And our teacher told us that all the time inspiration is raining on us. Now his concern was with his company and the welfare of the people in it, but he did receive inspiration for that. In the yoga doctrine these three are, in a certain sense, created by illusion and the example our teacher often gave was of a play, and if we remember that illustration we can understand more easily, some of the sort of verbal expressions where they discuss these things. For instance, they’ll say, ‘There is no world. No world has been created actually, so it can’t disappear can it?’ Then you think, ‘Well what’s all this, you see, what’s all this. If we go to a play of Hamlet, we see there a kingdom, with a history. The history goes back before the play begins, there was a murder before the play begins. Was it created? Well, not exactly, it doesn’t exactly exist and yet we see it and we feel with it, it goes on. Then at the end, does it disappear? If it was never there, how could it disappear? Yet in another sense it does disappear. And our teacher gave the example of the play because it does enable us to understand some of these logical difficulties in explaining a thing which is both real, because it’s perceived, and unreal, because it’s made up of names and forms.
The concluding verses of the Karikas give the methods of realisation, and they say, ‘The syllables of OM must be realised one after another’.
The first measure or syllable is aa and this corresponds to the state conscious of waking objects, and when it’s meditated on, and Shankara uses the word ‘Samadhi’, the experience becomes universal.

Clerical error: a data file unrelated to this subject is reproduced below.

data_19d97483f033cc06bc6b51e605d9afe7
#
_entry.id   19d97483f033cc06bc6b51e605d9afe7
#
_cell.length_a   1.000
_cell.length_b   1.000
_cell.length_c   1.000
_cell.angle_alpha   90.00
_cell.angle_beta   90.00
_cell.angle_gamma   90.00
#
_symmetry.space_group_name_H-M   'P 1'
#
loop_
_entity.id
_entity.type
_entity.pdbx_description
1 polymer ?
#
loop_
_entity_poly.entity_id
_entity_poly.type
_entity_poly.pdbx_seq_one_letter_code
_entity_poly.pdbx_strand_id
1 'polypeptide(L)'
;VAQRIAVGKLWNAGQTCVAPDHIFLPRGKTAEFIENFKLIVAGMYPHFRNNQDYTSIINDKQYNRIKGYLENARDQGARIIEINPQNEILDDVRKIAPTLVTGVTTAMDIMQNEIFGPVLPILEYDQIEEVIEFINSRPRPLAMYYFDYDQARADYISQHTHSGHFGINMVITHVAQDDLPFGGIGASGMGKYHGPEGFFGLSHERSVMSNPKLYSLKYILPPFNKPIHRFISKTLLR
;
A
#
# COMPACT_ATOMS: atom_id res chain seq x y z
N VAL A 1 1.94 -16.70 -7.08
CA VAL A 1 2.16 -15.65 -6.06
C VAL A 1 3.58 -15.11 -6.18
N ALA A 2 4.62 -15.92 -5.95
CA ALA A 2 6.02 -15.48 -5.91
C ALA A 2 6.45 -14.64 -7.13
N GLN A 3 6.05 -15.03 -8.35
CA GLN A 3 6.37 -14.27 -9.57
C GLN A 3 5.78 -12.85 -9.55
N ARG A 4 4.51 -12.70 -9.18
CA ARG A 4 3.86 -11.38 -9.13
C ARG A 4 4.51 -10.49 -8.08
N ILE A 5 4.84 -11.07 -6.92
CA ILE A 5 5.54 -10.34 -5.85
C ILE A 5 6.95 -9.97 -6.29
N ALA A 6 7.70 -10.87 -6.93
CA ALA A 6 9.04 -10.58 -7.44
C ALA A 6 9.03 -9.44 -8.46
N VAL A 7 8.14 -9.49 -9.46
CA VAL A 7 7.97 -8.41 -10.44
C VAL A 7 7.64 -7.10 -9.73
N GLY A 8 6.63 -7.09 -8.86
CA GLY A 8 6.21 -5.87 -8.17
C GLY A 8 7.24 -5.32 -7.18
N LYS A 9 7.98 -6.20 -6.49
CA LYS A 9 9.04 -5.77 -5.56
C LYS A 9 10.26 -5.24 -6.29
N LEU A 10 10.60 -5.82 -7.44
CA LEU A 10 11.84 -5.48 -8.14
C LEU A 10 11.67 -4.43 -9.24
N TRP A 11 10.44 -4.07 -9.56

Then heaven is his head, and there are descriptions of this experience in some of the mystic literature of yoga. Then when he meditates on the second, the oo, aaoo, which join together into oohh, then he becomes Hiranyagarbha which is the cosmic intellect, and he receives inspiration from that because he is now unified with it, and the concentrations that the individual has had now become illumined by inspiration. Then, finally the last syllable is the mm which is transcending both consciousness exterior and interior, a jump.
This is the blank circle in the Zen pictures, a jump has to be made. We can think ‘Oh we don’t want to go beyond thought, that would be unconsciousness’. No. Inspiration, Sarvajña, all knowing and bliss, and Shankara says this is not the full bliss, the complete bliss, because there is still ‘the seedbed’, what we should call the causal body, which here in this text, in his commentary, he calls the seeds. And then when they have been burnt up by the yoga practice, then finally there’s the ‘Turiya’ which is unobstructed and can, as our teacher said, ‘play at will in any of these states or in none of them’. I’ll just read the opening verses. ‘The letter OM is all this. All that is past, present or future Is verily OM. Whatever is beyond the three periods of time is also verily OM. All this is surely Brahman. This self is Brahman. This self has the four quarters’.
Here is a battle unsought; completely unselfish, for a warrior that is an open door to heaven
In an expansion of some faculty, there is a sense of joy
© Trevor Leggett
Titles in this series are:
Part 1: Mandukya Upanishad
Part 2: You have to worship